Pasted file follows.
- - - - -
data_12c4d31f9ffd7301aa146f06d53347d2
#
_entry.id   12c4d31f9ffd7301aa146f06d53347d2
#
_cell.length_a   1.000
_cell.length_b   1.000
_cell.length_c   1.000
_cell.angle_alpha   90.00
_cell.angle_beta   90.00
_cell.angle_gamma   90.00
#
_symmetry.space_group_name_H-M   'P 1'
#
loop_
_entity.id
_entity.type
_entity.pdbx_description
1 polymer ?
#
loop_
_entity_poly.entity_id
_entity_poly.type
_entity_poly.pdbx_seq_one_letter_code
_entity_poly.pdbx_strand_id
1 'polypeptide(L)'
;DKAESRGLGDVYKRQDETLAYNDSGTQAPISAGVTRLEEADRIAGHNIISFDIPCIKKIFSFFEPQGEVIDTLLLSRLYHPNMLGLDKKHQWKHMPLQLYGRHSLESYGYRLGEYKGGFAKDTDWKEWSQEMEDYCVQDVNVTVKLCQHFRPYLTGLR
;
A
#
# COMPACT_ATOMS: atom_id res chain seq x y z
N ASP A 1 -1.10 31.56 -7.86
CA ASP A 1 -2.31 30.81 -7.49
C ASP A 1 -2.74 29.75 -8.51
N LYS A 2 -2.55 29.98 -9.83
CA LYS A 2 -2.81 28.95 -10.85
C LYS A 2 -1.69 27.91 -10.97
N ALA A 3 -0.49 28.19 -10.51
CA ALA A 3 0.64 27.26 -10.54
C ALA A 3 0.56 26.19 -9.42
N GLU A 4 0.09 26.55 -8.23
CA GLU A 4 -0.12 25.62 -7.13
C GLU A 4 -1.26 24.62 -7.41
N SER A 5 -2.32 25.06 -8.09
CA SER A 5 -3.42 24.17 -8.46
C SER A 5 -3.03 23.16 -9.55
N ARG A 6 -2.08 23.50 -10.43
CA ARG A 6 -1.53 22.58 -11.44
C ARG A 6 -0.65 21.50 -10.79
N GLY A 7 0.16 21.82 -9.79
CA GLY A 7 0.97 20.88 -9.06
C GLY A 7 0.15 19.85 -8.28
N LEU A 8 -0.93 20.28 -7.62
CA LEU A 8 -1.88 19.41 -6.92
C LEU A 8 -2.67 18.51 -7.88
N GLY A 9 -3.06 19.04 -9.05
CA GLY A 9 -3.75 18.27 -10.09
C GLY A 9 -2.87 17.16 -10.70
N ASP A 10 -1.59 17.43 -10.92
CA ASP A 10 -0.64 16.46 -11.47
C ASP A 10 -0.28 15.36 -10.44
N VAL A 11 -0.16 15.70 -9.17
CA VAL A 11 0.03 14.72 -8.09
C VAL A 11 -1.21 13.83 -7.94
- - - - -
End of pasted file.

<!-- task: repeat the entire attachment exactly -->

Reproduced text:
data_12c4d31f9ffd7301aa146f06d53347d2
#
_entry.id   12c4d31f9ffd7301aa146f06d53347d2
#
_cell.length_a   1.000
_cell.length_b   1.000
_cell.length_c   1.000
_cell.angle_alpha   90.00
_cell.angle_beta   90.00
_cell.angle_gamma   90.00
#
_symmetry.space_group_name_H-M   'P 1'
#
loop_
_entity.id
_entity.type
_entity.pdbx_description
1 polymer ?
#
loop_
_entity_poly.entity_id
_entity_poly.type
_entity_poly.pdbx_seq_one_letter_code
_entity_poly.pdbx_strand_id
1 'polypeptide(L)'
;DKAESRGLGDVYKRQDETLAYNDSGTQAPISAGVTRLEEADRIAGHNIISFDIPCIKKIFSFFEPQGEVIDTLLLSRLYHPNMLGLDKKHQWKHMPLQLYGRHSLESYGYRLGEYKGGFAKDTDWKEWSQEMEDYCVQDVNVTVKLCQHFRPYLTGLR
;
A
#
# COMPACT_ATOMS: atom_id res chain seq x y z
N ASP A 1 -1.10 31.56 -7.86
CA ASP A 1 -2.31 30.81 -7.49
C ASP A 1 -2.74 29.75 -8.51
N LYS A 2 -2.55 29.98 -9.83
CA LYS A 2 -2.81 28.95 -10.85
C LYS A 2 -1.69 27.91 -10.97
N ALA A 3 -0.49 28.19 -10.51
CA ALA A 3 0.64 27.26 -10.54
C ALA A 3 0.56 26.19 -9.42
N GLU A 4 0.09 26.55 -8.23
CA GLU A 4 -0.12 25.62 -7.13
C GLU A 4 -1.26 24.62 -7.41
N SER A 5 -2.32 25.06 -8.09
CA SER A 5 -3.42 24.17 -8.46
C SER A 5 -3.03 23.16 -9.55
N ARG A 6 -2.08 23.50 -10.43
CA ARG A 6 -1.53 22.58 -11.44
C ARG A 6 -0.65 21.50 -10.79
N GLY A 7 0.16 21.82 -9.79
CA GLY A 7 0.97 20.88 -9.06
C GLY A 7 0.15 19.85 -8.28
N LEU A 8 -0.93 20.28 -7.62
CA LEU A 8 -1.88 19.41 -6.92
C LEU A 8 -2.67 18.51 -7.88
N GLY A 9 -3.06 19.04 -9.05
CA GLY A 9 -3.75 18.27 -10.09
C GLY A 9 -2.87 17.16 -10.70
N ASP A 10 -1.59 17.43 -10.92
CA ASP A 10 -0.64 16.46 -11.47
C ASP A 10 -0.28 15.36 -10.44
N VAL A 11 -0.16 15.70 -9.17
CA VAL A 11 0.03 14.72 -8.09
C VAL A 11 -1.21 13.83 -7.94